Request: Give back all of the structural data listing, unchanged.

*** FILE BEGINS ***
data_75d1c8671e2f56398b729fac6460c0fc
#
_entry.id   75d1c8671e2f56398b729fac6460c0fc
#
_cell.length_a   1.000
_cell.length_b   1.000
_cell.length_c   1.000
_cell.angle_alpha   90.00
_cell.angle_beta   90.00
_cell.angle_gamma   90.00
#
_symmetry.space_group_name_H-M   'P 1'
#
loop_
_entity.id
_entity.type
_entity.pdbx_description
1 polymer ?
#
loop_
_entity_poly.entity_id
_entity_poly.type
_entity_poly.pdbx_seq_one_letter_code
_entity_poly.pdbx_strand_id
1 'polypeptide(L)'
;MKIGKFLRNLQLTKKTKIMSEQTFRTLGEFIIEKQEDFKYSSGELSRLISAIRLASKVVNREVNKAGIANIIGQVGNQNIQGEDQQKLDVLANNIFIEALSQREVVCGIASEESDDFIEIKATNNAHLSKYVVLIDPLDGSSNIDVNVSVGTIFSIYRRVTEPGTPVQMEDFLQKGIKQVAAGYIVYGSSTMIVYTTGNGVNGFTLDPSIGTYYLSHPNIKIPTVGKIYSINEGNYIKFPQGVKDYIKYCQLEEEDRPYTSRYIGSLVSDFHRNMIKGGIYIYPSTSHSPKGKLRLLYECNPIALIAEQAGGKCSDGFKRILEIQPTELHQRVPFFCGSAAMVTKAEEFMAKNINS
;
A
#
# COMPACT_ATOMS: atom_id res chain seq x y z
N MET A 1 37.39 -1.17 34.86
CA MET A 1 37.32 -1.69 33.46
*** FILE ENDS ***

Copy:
data_75d1c8671e2f56398b729fac6460c0fc
#
_entry.id   75d1c8671e2f56398b729fac6460c0fc
#
_cell.length_a   1.000
_cell.length_b   1.000
_cell.length_c   1.000
_cell.angle_alpha   90.00
_cell.angle_beta   90.00
_cell.angle_gamma   90.00
#
_symmetry.space_group_name_H-M   'P 1'
#
loop_
_entity.id
_entity.type
_entity.pdbx_description
1 polymer ?
#
loop_
_entity_poly.entity_id
_entity_poly.type
_entity_poly.pdbx_seq_one_letter_code
_entity_poly.pdbx_strand_id
1 'polypeptide(L)'
;MKIGKFLRNLQLTKKTKIMSEQTFRTLGEFIIEKQEDFKYSSGELSRLISAIRLASKVVNREVNKAGIANIIGQVGNQNIQGEDQQKLDVLANNIFIEALSQREVVCGIASEESDDFIEIKATNNAHLSKYVVLIDPLDGSSNIDVNVSVGTIFSIYRRVTEPGTPVQMEDFLQKGIKQVAAGYIVYGSSTMIVYTTGNGVNGFTLDPSIGTYYLSHPNIKIPTVGKIYSINEGNYIKFPQGVKDYIKYCQLEEEDRPYTSRYIGSLVSDFHRNMIKGGIYIYPSTSHSPKGKLRLLYECNPIALIAEQAGGKCSDGFKRILEIQPTELHQRVPFFCGSAAMVTKAEEFMAKNINS
;
A
#
# COMPACT_ATOMS: atom_id res chain seq x y z
N MET A 1 37.39 -1.17 34.86
CA MET A 1 37.32 -1.69 33.46